Afloat In a Leaky Boat: The Race to the Bottom

I know as an Australian there is a lot that I take for granted: clean running water, access to a higher education and high speed internet (depending on who you ask). Now, imagine the 2013 Australian Federal Election has passed (thank goodness). Your own country is in the thick of civil war to the point where you’re in constant fear of your and your family’s lives. Since you cannot afford the necessary paperwork and plane ticket to reach Australia by plane, you decide you will go ahead of your family by boat and reunite with them there once you are settled. After a few days of being cramped in a small boat, you finally reach Christmas Island. What happens next is dependent on which party is elected: The Rudd Option: You are detained in a detention centre and eventually transported to Papua New Guinea, a country with its own unique set of security issues. You are told you have zero chances of ever settling in Australia.

The Abbott Option: You manage to avoid detection by the Australian Navy and finally arrive in Christmas Island. After being detained for a few years while your case is reviewed, you are granted a Temporary Protection Visa which is valid for only three years. During this time, your only means of income is Centrelink allowance through a ‘work for the dole’ scheme. You will not have the right to appeal your case.

In the July Nucleus, Stu Horsfield asked a pertinent question: Why is this such a big issue in Australia? Since then, both major parties have announced their renewed asylum seeker policies. In coincidence, a lot of the country then let out a collective sigh of exasperation.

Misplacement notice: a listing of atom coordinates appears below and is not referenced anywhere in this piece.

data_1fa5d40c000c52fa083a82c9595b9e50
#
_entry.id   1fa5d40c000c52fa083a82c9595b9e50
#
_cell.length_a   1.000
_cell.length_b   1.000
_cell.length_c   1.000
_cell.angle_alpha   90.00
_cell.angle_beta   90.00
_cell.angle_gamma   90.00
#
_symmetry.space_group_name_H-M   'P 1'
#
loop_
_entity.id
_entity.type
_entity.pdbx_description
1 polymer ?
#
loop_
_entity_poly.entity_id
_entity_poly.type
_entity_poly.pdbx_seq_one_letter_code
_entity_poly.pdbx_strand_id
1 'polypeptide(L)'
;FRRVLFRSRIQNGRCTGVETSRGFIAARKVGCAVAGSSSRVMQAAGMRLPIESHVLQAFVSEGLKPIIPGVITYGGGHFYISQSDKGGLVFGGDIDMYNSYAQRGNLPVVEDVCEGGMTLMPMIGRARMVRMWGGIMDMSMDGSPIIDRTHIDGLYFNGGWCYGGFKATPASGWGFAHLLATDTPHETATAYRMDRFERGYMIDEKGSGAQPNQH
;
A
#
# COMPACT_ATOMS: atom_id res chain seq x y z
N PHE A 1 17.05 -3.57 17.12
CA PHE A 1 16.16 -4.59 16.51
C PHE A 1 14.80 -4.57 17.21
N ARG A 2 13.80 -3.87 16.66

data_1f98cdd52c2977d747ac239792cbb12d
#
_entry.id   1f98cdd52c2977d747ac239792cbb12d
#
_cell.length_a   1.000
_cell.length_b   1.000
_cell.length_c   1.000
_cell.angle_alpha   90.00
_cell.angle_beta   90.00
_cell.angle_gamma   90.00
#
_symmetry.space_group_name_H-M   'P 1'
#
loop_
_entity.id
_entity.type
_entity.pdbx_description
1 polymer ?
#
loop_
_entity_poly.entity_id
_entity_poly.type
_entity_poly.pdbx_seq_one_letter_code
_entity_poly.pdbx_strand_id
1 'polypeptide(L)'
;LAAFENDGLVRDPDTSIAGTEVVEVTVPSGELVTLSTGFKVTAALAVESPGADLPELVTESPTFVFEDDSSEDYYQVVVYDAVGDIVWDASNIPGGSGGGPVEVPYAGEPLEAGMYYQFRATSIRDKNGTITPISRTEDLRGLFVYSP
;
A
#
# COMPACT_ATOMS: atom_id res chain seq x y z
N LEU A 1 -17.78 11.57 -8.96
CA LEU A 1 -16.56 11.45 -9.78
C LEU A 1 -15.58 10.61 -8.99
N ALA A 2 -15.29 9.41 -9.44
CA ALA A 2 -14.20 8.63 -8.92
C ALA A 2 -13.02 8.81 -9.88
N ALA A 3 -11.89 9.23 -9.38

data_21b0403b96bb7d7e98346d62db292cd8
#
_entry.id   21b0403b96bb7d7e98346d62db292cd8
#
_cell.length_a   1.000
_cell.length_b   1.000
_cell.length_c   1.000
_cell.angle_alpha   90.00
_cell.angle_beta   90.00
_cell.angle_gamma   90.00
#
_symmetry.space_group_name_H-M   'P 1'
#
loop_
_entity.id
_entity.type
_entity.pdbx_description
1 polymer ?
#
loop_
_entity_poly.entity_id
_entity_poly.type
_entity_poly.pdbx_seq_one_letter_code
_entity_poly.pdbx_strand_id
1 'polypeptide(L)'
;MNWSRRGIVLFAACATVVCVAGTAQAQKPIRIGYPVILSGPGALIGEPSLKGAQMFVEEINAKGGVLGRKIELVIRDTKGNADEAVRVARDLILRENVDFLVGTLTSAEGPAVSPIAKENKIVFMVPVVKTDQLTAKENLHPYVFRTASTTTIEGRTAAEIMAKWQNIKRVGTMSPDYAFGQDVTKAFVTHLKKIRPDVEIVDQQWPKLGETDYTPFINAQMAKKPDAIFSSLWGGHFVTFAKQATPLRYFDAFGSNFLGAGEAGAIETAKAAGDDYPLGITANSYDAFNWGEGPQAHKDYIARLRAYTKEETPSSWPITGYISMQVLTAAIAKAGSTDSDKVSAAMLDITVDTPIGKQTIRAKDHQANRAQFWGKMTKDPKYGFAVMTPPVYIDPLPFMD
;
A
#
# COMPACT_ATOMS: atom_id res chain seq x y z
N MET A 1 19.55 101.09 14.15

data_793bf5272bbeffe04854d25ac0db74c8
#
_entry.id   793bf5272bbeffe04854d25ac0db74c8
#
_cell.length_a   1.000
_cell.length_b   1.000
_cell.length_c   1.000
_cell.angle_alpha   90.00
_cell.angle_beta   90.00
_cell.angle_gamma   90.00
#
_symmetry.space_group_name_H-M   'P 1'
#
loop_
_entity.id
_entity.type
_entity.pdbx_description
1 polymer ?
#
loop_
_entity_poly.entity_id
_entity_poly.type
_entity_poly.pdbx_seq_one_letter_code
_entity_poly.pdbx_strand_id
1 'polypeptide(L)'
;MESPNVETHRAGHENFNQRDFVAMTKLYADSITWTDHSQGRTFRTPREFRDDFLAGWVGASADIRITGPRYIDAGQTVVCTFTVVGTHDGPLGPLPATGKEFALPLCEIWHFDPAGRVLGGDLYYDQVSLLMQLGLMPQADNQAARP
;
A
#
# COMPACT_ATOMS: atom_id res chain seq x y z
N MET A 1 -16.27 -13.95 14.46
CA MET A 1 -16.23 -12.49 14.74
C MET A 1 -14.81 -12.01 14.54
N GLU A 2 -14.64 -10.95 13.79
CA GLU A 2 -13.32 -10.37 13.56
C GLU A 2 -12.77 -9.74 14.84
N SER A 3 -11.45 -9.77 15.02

Under a newly elected Labor government, Prime Minister Kevin Rudd has pledged to deter ‘boat people’ with a hard-line policy: that any asylum seeker that arrives in Australia by boat will not be eligible for settlement. If they are deemed “genuine”, and it is not safe for them to return home, they will be settled in Manus Island or elsewhere in Papua New Guinea. Ironically, in 2008, Rudd announced the dismantling of John Howard’s ‘Pacific Solution’ whereby the goal was to detain asylum seekers on small Pacific Island nations rather than the Australian mainland. What would happen to a native of Papua New Guinea who travelled to Australia by boat seeking asylum? Will they enter a Mobius strip of asylum seeking?

The Australian media has branded the major parties’ stance on refugees as a constant ‘race to the bottom’ as this election period continues. Tony Abbott has managed to show up to this particular race in fine fashion: complete with metaphorical budgie smugglers. The Coalition have announced that the refugee population in Australia (approximately 32,000) would not be granted permanent residency and would be placed on an indefinite ‘work for the dole’ program. Furthermore, those who were not granted a Temporary Protection Visa would have no right to appeal the decision despite the fact that 80% of appealed decisions have been overturned. The proposed Navy-led border protection program is called Operation Sovereign Borders which sounds like an episode of Sea Patrol. The latest Coalition announcement on asylum seeker policy was that they would spend up to $20m to purchase boats in Indonesia that would otherwise be used for people-smugglers. What would Australia do with $20m worth of fishing boats?

Choosing between either option is akin to choosing dirt or a dirt sandwich for breakfast. However, the 32,000 people already in Australia and those who wish to seek asylum in the future would have no chance in the matter. It is up to the Australian people and the politicians they elect to represent those who cannot represent themselves.

by Joanne Fernandez

Politics from the Homeland: Electioneering in the New England Heartland

Smelly Love